Outsourced But Not Out of Mind


The UK's asset management industry has responded to regulators' concerns about managing risks associated with outsourcing, but continued change will be needed in the years to come

Over the past decade, financial firms have grown accustomed to outsourcing a wide range of operational functions. Since the financial crisis, this situation has become a cause for concern among regulators, who want to ensure that if an external service provider experiences financial or operational difficulties, financial firms can continue operating and end-investors do not suffer losses.

The UK's Financial Conduct Authority (FCA) is one of the supervisory bodies taking steps to ensure firms effectively manage the risk associated with outsourcing. At the end of last year, the FCA's predecessor (the Financial Services Authority) highlighted its concerns in a letter to the CEOs of asset managers.

The asset management industry has been quick to respond, particularly through the formation of the Outsourcing Working Group, which comprises asset managers, service providers and the Investment Management Association and which this month published a series of principles to help asset managers address the FCA's concerns.

The FCA has praised the industry for its level of engagement, but its recently published review of the use of outsourcing by asset managers highlights a number of areas of concern, including the management of pricing and valuations, and corporate actions.

The FCA's report says research it undertook last year found that mainstream asset managers usually outsource the daily valuation of funds and, due to time constraints, do not carry out detailed checks on all valuations before they are published. Instead, they run overnight checks on valuations.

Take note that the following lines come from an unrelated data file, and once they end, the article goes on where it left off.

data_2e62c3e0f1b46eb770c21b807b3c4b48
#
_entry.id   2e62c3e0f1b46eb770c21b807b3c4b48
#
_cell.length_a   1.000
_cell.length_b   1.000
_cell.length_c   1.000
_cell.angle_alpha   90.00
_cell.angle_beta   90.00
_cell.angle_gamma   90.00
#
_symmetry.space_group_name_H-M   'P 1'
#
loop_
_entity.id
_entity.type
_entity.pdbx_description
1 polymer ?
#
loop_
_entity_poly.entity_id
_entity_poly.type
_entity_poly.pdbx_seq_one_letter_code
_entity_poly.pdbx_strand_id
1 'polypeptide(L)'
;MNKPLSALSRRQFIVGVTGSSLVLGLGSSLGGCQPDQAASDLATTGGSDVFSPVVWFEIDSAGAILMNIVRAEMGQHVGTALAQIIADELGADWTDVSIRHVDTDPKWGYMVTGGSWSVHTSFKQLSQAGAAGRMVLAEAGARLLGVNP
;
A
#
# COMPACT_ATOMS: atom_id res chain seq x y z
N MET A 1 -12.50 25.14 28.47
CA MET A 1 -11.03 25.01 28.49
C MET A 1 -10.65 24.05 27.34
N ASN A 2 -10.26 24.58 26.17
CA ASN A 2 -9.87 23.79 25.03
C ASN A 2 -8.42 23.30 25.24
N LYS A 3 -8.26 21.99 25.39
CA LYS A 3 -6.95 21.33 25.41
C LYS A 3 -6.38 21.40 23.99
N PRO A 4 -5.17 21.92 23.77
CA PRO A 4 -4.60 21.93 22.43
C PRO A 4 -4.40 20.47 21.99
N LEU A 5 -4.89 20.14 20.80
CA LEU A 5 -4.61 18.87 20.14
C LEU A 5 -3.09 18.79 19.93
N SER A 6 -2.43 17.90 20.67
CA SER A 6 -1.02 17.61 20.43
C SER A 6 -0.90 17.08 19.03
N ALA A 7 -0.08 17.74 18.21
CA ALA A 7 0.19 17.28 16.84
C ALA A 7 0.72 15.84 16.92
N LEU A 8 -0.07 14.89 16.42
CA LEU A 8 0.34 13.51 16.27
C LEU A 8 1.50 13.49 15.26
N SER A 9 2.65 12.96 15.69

Overall, the report says there is "considerable variation" in the extent of valuation checking and testing of potential pricing anomalies. At the high-risk end of the scale, it gives the example of an asset manager that applied price investigation triggers on equities and bond movements away from the chosen pricing data sources of 10% and 3% respectively.

The report also highlights differences in the size and expertise of the internal teams retained to carry out pricing checks. "It is not acceptable for firms to fail to retain the necessary in-house valuation expertise post outsourcing," notes the report.

When it comes to the management of corporate actions, the FCA discovered a variety of different oversight practices. It says the processes used for voluntary corporate actions are more vulnerable to mistakes because they require a degree of manual processing. As a result, the report says it is particularly important that controls and oversight are in place for these practices.

The UK's asset management industry has responded well to regulators' concerns. However, tightening controls around outsourcing is a big project that is likely to remain a major theme at financial firms of every type over the years to come.

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